Local schools are following guidance from the Oregon Health Authority, which recommends against closing schools and campuses when there are no cases of the virus, Hoppes said. If a case is detected among students or staff, the state still recommends that schools consider all alternatives before closing.

“The safety, health and well-being of our students and staff is our highest priority,” Hoppes wrote. “We are working diligently, in partnership with public health experts, to minimize the disruption to schools and to provide a safe and healthy place for everyone. We will continue to monitor this matter closely, and will react as appropriate.”

With new recommendations about how to limit exposure to the virus have come event cancellations.

As a precaution, the county postponed a community conversation on a school-based health center at Knappa High School on Thursday until further notice.

The presentation “Surviving a Tsunami” scheduled for Saturday in Manzanita was canceled. The speaker, Brian Atwater, a University of Washington professor, asked to be excused because of an advisory that King County residents over 60 years old limit their travel.

The Riverbend Players, a community theater group based in Nehalem, postponed upcoming one-act play performances scheduled for the end of March because of uncertainty around the virus.

Katie Frankowicz contributed to this report.

Edward Stratton is a reporter for The Astorian. Contact him at 971-704-1719 or

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According to Centers for Disease Control and Prevention

Can I get COVID-19 from my pets or other animals?

There is no reason at this time to think that any animals, including pets, in the United States might be a source of infection with this new coronavirus that causes COVID-19. To date, CDC has not received any reports of pets or other animals becoming sick with COVID-19 in the United States.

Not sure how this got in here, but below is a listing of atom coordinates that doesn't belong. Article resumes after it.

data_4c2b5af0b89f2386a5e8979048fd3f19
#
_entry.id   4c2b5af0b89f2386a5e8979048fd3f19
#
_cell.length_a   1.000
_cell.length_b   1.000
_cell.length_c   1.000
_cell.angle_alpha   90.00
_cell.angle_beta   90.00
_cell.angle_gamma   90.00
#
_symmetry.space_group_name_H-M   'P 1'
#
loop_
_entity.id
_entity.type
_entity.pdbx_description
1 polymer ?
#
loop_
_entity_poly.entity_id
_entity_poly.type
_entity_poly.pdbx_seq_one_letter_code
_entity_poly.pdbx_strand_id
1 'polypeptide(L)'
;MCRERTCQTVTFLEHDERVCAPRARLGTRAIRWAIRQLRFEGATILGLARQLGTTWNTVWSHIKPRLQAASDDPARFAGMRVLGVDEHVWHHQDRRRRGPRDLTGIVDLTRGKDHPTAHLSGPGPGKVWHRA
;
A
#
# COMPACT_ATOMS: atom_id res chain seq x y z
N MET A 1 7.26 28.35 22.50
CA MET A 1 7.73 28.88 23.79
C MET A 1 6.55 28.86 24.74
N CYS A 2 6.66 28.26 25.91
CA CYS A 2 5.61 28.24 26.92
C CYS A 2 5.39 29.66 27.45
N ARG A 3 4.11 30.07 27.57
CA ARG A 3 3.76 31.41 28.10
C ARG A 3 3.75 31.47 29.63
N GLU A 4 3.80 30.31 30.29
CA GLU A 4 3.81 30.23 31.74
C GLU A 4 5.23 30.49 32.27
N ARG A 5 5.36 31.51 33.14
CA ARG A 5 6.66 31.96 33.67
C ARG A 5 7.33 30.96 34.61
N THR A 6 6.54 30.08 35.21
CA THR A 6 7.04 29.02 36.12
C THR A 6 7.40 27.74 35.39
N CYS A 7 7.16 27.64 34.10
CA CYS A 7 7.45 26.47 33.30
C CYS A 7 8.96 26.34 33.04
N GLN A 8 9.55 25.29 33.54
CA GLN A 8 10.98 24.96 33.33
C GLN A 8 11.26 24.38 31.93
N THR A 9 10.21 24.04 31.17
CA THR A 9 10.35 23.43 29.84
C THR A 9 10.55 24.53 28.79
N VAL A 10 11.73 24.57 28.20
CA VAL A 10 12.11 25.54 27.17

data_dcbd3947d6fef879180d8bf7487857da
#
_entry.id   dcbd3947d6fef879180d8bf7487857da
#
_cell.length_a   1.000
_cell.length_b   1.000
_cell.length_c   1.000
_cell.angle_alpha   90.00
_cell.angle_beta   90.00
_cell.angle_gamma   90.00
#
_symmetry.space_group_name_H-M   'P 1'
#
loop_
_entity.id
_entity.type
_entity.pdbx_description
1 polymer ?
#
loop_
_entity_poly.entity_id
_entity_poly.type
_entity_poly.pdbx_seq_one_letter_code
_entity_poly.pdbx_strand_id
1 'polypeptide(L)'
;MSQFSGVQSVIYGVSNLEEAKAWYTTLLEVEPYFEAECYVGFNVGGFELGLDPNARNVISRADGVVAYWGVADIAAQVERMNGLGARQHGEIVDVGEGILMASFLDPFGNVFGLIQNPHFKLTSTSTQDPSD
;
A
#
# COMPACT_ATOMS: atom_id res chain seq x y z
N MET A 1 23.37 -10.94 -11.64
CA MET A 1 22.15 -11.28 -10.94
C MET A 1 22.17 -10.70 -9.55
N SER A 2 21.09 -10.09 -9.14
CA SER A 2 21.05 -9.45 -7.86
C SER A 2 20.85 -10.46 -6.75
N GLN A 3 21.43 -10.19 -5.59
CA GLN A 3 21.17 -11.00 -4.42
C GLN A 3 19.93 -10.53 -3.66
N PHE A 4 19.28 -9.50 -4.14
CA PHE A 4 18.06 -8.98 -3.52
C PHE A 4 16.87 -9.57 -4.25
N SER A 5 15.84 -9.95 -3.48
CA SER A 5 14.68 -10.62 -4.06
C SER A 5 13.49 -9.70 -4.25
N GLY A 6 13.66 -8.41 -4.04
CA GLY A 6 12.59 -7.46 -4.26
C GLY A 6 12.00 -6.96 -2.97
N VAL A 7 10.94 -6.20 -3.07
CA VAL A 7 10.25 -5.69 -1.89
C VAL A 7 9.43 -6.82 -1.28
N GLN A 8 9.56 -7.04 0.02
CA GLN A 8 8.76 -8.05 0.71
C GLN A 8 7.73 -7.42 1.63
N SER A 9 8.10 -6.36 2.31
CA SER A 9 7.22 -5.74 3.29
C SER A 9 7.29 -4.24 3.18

Pets have other types of coronaviruses that can make them sick, like canine and feline coronaviruses. These other coronaviruses cannot infect people and are not related to the current COVID-19 outbreak.

However, since animals can spread other diseases to people, it’s always a good idea to practice healthy habits around pets and other animals, such as washing your hands and maintaining good hygiene.

Should I avoid contact with pets or other animals if I am sick with COVID-19?

You should restrict contact with pets and other animals while you are sick with COVID-19, just like you would around other people. Although there have not been reports of pets or other animals becoming sick with COVID-19, it is still recommended that people sick with COVID-19 limit contact with animals until more information is known about the new coronavirus. When possible, have another member of your household care for your animals while you are sick. If you are sick with COVID-19, avoid contact with your pet, including petting, snuggling, being kissed or licked, and sharing food. If you must care for your pet or be around animals while you are sick, wash your hands before and after you interact with pets.

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What precautions should be taken for animals that have recently been imported from outside the United States?

At this time, there is no evidence that companion animals, including pets and service animals, can spread COVID-19. As with any animal introduced to a new environment, animals recently imported should be observed daily for signs of illness. If an animal becomes ill, the animal should be examined by a veterinarian. Call your local veterinary clinic before bringing the animal into the clinic and let them know that the animal was recently imported from another country.